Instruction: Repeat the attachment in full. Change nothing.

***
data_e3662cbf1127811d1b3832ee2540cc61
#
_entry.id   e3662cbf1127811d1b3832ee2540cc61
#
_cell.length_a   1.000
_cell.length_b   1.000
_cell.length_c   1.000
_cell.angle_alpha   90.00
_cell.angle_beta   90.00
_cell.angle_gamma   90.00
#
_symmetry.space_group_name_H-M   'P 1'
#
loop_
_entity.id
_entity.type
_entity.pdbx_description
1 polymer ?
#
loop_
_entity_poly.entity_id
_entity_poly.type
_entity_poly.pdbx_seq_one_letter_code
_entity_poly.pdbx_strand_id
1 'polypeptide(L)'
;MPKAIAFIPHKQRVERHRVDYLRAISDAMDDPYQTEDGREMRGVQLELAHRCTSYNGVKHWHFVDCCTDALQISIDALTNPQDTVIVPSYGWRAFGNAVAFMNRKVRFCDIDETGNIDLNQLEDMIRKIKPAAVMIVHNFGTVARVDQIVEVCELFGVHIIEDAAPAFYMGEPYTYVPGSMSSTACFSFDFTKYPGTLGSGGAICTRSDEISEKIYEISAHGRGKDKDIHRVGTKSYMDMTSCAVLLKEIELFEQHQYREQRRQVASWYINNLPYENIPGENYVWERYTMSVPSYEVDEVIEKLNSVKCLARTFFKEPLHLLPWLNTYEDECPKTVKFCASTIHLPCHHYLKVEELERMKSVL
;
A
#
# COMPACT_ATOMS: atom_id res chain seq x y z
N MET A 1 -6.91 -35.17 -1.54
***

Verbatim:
data_e3662cbf1127811d1b3832ee2540cc61
#
_entry.id   e3662cbf1127811d1b3832ee2540cc61
#
_cell.length_a   1.000
_cell.length_b   1.000
_cell.length_c   1.000
_cell.angle_alpha   90.00
_cell.angle_beta   90.00
_cell.angle_gamma   90.00
#
_symmetry.space_group_name_H-M   'P 1'
#
loop_
_entity.id
_entity.type
_entity.pdbx_description
1 polymer ?
#
loop_
_entity_poly.entity_id
_entity_poly.type
_entity_poly.pdbx_seq_one_letter_code
_entity_poly.pdbx_strand_id
1 'polypeptide(L)'
;MPKAIAFIPHKQRVERHRVDYLRAISDAMDDPYQTEDGREMRGVQLELAHRCTSYNGVKHWHFVDCCTDALQISIDALTNPQDTVIVPSYGWRAFGNAVAFMNRKVRFCDIDETGNIDLNQLEDMIRKIKPAAVMIVHNFGTVARVDQIVEVCELFGVHIIEDAAPAFYMGEPYTYVPGSMSSTACFSFDFTKYPGTLGSGGAICTRSDEISEKIYEISAHGRGKDKDIHRVGTKSYMDMTSCAVLLKEIELFEQHQYREQRRQVASWYINNLPYENIPGENYVWERYTMSVPSYEVDEVIEKLNSVKCLARTFFKEPLHLLPWLNTYEDECPKTVKFCASTIHLPCHHYLKVEELERMKSVL
;
A
#
# COMPACT_ATOMS: atom_id res chain seq x y z
N MET A 1 -6.91 -35.17 -1.54